Australia is openly backing the United States after it conducted naval operations in the South China Sea, heightening tensions with China over the region.
The Chinese foreign ministry has summoned the US ambassador to protest over the move near some disputed islands, which China describes as a threat to its sovereignty.
It is a significant escalation of the dispute over the strategically vital passageway China claims almost in its entirety, even waters close to the coasts of other nations.
The United States warship's passage near disputed islands in the South China Sea has angered China, which describes it as illegal.
The missile destroyer the USS Lassen passed within 12 nautical miles of at least one of the formations China claims in the Spratly Islands.
The United State has confirmed the operation took place, apparently as part of its so-called Freedom of Navigation program.
Under international law, a country's territorial waters extend 12 nautical miles from its shore.
However, the United States and other countries argue the rule cannot apply to man-made islands such as those in the area constructed by China.
United States Defense Secretary Ash Carter has been questioned over the alleged violation in the US Senate, prompting this exchange:
(Carter:) "We have said -- and we are acting on the basis of saying -- that we will fly, sail and operate wherever international law permits."
(Senator:) "Did we send a destroyer inside the 12-mile zone?"
(Carter:) "There have been naval operations in that region in recent days, and there will be in the weeks and months ahead."
(Senator:) "Inside the 12-mile zone which China built up?"
(Carter:) "I don't want to comment about a particular operation."
(Senator:) "You don't want to comment? It's all over the press right now."
(Carter:) "I'm sure, I'm sure it is, but we reserve the right to conduct ..."
A spokesman for China's foreign ministry, Lu Kang, says the ship had been tracked and warned while on the mission to deliberately enter the disputed waters.
He has warned China would respond resolutely to any country carrying out what he described as deliberately provocative actions.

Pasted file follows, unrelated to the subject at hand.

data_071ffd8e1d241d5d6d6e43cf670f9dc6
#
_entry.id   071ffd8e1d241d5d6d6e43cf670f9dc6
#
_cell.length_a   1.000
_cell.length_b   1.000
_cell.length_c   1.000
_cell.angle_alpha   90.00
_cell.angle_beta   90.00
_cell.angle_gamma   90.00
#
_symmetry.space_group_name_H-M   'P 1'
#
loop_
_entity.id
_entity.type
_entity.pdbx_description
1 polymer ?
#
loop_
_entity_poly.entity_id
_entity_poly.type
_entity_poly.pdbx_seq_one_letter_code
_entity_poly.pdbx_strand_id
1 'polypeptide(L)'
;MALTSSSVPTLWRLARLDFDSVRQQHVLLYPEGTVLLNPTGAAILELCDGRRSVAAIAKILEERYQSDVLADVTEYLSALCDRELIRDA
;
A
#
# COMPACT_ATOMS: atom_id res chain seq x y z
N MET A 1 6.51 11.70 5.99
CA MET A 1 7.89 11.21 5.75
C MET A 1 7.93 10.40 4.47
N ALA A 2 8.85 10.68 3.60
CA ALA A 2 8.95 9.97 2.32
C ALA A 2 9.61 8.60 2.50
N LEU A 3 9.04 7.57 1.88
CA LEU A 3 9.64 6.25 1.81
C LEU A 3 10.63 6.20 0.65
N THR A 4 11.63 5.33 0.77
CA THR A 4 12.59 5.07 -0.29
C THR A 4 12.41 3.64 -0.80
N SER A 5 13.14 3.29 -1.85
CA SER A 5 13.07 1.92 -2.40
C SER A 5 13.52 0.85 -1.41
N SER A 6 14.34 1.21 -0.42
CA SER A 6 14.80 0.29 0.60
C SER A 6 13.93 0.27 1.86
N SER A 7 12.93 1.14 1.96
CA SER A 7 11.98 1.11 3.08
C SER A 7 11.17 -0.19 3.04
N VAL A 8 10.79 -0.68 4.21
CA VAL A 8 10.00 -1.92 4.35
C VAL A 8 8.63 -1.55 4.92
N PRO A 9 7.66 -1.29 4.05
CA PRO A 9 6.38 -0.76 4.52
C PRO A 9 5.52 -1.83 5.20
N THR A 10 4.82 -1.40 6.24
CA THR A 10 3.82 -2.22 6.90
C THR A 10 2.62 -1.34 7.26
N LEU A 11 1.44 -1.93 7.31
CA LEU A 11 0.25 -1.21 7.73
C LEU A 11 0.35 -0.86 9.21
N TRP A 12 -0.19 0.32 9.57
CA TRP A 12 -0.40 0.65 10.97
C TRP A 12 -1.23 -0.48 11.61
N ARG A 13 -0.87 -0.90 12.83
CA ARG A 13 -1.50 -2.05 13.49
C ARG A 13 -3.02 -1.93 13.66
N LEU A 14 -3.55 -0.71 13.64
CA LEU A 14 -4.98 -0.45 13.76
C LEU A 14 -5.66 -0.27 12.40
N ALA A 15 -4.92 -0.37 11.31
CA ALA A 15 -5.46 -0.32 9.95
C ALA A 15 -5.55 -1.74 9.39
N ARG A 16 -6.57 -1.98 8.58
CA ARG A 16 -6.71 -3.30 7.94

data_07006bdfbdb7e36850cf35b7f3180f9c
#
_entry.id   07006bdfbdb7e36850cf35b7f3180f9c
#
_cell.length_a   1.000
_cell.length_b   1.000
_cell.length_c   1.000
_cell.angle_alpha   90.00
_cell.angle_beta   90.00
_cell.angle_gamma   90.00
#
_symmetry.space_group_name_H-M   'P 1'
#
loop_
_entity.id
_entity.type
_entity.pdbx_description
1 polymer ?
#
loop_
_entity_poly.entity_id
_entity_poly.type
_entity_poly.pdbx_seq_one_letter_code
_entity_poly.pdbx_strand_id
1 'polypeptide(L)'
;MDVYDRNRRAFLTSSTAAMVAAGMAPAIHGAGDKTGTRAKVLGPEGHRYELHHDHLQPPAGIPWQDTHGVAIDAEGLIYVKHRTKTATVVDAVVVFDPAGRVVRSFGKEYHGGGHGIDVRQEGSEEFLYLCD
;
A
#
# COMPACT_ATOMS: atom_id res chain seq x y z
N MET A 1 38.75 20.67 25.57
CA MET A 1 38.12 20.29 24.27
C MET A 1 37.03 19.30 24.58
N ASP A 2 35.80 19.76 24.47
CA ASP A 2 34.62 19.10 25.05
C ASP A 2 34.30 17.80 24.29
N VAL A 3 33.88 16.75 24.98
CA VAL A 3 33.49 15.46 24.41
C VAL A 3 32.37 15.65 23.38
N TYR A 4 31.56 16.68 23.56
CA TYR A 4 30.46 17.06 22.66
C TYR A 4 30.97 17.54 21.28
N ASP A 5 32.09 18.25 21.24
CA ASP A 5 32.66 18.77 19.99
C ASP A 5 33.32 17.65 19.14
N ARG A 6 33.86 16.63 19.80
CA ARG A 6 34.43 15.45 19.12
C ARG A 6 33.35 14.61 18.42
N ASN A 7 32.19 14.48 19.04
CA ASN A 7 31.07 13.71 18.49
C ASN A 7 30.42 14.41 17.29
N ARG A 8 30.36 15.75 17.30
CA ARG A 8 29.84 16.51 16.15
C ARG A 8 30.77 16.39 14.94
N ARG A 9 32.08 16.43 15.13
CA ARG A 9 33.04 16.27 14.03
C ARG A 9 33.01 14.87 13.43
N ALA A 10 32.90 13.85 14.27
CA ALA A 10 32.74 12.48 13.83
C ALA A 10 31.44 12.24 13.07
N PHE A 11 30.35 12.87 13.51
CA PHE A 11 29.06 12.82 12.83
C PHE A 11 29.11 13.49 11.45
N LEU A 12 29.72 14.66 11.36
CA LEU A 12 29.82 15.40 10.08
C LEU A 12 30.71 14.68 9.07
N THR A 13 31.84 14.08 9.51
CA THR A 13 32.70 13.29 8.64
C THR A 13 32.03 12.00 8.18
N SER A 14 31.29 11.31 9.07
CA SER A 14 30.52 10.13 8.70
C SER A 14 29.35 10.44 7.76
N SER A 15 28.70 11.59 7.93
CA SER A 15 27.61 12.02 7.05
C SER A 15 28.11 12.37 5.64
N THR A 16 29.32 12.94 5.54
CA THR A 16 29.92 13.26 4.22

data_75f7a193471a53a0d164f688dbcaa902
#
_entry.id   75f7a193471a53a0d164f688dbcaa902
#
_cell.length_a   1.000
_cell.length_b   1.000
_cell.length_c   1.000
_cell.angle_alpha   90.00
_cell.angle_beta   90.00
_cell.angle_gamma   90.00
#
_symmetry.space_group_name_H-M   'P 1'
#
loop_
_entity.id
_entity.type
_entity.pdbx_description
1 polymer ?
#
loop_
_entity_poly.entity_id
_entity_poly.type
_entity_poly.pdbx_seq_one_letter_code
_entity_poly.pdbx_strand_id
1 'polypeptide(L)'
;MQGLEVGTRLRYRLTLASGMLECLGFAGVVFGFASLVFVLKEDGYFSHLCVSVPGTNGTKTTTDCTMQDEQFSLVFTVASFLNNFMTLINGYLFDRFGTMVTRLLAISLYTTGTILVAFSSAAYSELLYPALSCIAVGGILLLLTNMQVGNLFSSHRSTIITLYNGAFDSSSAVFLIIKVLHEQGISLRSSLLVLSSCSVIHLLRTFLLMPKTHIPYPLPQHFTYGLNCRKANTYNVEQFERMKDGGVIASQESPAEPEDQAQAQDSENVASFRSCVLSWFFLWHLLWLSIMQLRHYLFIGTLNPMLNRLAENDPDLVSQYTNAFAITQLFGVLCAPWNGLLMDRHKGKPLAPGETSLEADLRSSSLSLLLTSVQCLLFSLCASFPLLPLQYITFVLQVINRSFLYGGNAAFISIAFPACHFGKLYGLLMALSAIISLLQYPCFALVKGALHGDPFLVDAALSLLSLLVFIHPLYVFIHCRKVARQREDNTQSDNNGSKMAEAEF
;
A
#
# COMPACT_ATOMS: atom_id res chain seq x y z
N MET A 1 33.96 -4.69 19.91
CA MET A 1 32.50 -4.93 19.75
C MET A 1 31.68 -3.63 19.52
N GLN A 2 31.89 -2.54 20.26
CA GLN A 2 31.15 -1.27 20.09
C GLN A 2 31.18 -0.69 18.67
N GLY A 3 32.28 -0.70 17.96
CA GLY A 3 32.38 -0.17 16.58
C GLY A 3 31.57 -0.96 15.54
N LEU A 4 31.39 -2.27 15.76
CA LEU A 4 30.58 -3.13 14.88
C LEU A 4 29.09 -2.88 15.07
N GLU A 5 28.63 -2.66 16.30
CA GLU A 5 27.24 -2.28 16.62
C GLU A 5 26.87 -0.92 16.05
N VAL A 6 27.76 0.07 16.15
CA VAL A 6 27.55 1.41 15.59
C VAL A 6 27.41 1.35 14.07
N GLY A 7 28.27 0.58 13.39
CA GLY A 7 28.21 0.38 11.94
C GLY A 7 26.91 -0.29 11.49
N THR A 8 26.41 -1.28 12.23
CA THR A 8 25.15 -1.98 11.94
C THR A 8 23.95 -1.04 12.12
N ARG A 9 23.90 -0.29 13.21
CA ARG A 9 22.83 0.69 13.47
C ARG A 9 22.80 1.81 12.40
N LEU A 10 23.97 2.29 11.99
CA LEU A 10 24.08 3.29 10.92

"If any country has any illusions about carrying out any actions to interfere in, or obstruct, or hinder China's legal, reasonable and fair activities on our territory, I urge those countries to abandon these illusions as soon as possible. In fact, if the relevant party continues to create tensions in the region, in the end it may make China come to the inevitable conclusion that maybe we do have to strengthen and quicken the building up of our capacities. I advise the United States not to make a fool out of themselves in trying to be smart."
Australia has backed the United States' right to sail the warship in the area.
Defence Minister Marise Payne said in a statement all states have a right under international law to freedom of navigation and freedom of overflight, including in the South China Sea.
However, Senator Payne says Australia will not be joining the naval exercise.
The Philippines has also welcomed US navy patrols in the South China Sea.
President Benigno Aquino says freedom of navigation should be guaranteed, provided the sea patrols are within the scope of international law.
"We have one regional superpower who makes, shall we say, some controversial announcements, and the Americans have stated that, if left unchallenged, then this is accepted."
Several South-East Asian countries have competing sovereignty claims to the reefs.
China turned them into islands with a massive dredging project that began in late 2013.
China insists the work is legal and says it has no intention to militarise the islands.
But the United States claims China is constructing military facilities designed to reinforce its disputed claim to much of the region, which is a major global shipping zone.